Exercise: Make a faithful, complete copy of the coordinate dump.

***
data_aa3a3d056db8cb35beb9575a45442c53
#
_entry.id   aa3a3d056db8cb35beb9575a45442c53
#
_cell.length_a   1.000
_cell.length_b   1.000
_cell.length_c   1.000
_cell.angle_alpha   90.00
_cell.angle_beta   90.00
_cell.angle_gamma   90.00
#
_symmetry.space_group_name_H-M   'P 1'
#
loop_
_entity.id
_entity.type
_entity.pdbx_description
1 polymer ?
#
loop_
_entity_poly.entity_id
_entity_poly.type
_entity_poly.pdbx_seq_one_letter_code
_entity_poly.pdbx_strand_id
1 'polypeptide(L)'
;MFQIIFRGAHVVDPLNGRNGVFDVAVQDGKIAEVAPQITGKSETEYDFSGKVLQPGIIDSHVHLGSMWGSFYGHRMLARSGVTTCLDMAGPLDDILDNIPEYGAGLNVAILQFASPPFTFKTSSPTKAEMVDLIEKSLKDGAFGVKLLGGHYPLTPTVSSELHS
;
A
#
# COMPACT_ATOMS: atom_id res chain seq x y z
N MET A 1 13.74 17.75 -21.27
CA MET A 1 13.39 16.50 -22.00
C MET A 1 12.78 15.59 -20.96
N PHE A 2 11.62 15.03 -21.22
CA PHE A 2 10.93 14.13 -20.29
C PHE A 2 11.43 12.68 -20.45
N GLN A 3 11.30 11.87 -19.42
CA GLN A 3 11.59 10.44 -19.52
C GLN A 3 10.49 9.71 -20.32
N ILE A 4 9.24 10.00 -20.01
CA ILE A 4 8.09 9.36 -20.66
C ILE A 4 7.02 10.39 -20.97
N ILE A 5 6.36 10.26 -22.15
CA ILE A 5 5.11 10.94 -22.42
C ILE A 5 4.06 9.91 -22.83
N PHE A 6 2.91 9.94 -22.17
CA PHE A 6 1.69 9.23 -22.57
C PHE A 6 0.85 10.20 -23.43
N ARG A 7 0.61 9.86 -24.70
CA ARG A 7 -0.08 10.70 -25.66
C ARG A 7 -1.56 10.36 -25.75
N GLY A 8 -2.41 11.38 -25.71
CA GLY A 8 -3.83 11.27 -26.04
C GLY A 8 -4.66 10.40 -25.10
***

data_aa3a3d056db8cb35beb9575a45442c53
#
_entry.id   aa3a3d056db8cb35beb9575a45442c53
#
_cell.length_a   1.000
_cell.length_b   1.000
_cell.length_c   1.000
_cell.angle_alpha   90.00
_cell.angle_beta   90.00
_cell.angle_gamma   90.00
#
_symmetry.space_group_name_H-M   'P 1'
#
loop_
_entity.id
_entity.type
_entity.pdbx_description
1 polymer ?
#
loop_
_entity_poly.entity_id
_entity_poly.type
_entity_poly.pdbx_seq_one_letter_code
_entity_poly.pdbx_strand_id
1 'polypeptide(L)'
;MFQIIFRGAHVVDPLNGRNGVFDVAVQDGKIAEVAPQITGKSETEYDFSGKVLQPGIIDSHVHLGSMWGSFYGHRMLARSGVTTCLDMAGPLDDILDNIPEYGAGLNVAILQFASPPFTFKTSSPTKAEMVDLIEKSLKDGAFGVKLLGGHYPLTPTVSSELHS
;
A
#
# COMPACT_ATOMS: atom_id res chain seq x y z
N MET A 1 13.74 17.75 -21.27
CA MET A 1 13.39 16.50 -22.00
C MET A 1 12.78 15.59 -20.96
N PHE A 2 11.62 15.03 -21.22
CA PHE A 2 10.93 14.13 -20.29
C PHE A 2 11.43 12.68 -20.45
N GLN A 3 11.30 11.87 -19.42
CA GLN A 3 11.59 10.44 -19.52
C GLN A 3 10.49 9.71 -20.32
N ILE A 4 9.24 10.00 -20.01
CA ILE A 4 8.09 9.36 -20.66
C ILE A 4 7.02 10.39 -20.97
N ILE A 5 6.36 10.26 -22.15
CA ILE A 5 5.11 10.94 -22.42
C ILE A 5 4.06 9.91 -22.83
N PHE A 6 2.91 9.94 -22.17
CA PHE A 6 1.69 9.23 -22.57
C PHE A 6 0.85 10.20 -23.43
N ARG A 7 0.61 9.86 -24.70
CA ARG A 7 -0.08 10.70 -25.66
C ARG A 7 -1.56 10.36 -25.75
N GLY A 8 -2.41 11.38 -25.71
CA GLY A 8 -3.83 11.27 -26.04
C GLY A 8 -4.66 10.40 -25.10